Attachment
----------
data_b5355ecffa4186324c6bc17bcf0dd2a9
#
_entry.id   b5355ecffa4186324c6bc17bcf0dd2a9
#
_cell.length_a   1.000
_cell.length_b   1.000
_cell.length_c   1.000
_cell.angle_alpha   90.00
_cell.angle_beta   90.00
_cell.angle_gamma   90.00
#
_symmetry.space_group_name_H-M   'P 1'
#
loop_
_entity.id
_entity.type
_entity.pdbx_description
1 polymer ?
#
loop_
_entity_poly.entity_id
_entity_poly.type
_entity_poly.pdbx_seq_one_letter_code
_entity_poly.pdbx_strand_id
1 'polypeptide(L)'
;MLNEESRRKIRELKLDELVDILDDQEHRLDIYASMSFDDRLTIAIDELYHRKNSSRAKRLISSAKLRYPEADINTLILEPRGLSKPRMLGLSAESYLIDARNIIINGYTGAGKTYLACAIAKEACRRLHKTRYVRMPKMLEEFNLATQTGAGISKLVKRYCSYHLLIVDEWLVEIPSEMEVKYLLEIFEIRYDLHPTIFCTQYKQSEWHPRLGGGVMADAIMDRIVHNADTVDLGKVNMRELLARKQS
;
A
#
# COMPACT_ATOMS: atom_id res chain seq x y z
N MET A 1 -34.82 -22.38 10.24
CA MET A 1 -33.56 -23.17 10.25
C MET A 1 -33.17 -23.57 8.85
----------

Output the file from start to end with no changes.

data_b5355ecffa4186324c6bc17bcf0dd2a9
#
_entry.id   b5355ecffa4186324c6bc17bcf0dd2a9
#
_cell.length_a   1.000
_cell.length_b   1.000
_cell.length_c   1.000
_cell.angle_alpha   90.00
_cell.angle_beta   90.00
_cell.angle_gamma   90.00
#
_symmetry.space_group_name_H-M   'P 1'
#
loop_
_entity.id
_entity.type
_entity.pdbx_description
1 polymer ?
#
loop_
_entity_poly.entity_id
_entity_poly.type
_entity_poly.pdbx_seq_one_letter_code
_entity_poly.pdbx_strand_id
1 'polypeptide(L)'
;MLNEESRRKIRELKLDELVDILDDQEHRLDIYASMSFDDRLTIAIDELYHRKNSSRAKRLISSAKLRYPEADINTLILEPRGLSKPRMLGLSAESYLIDARNIIINGYTGAGKTYLACAIAKEACRRLHKTRYVRMPKMLEEFNLATQTGAGISKLVKRYCSYHLLIVDEWLVEIPSEMEVKYLLEIFEIRYDLHPTIFCTQYKQSEWHPRLGGGVMADAIMDRIVHNADTVDLGKVNMRELLARKQS
;
A
#
# COMPACT_ATOMS: atom_id res chain seq x y z
N MET A 1 -34.82 -22.38 10.24
CA MET A 1 -33.56 -23.17 10.25
C MET A 1 -33.17 -23.57 8.85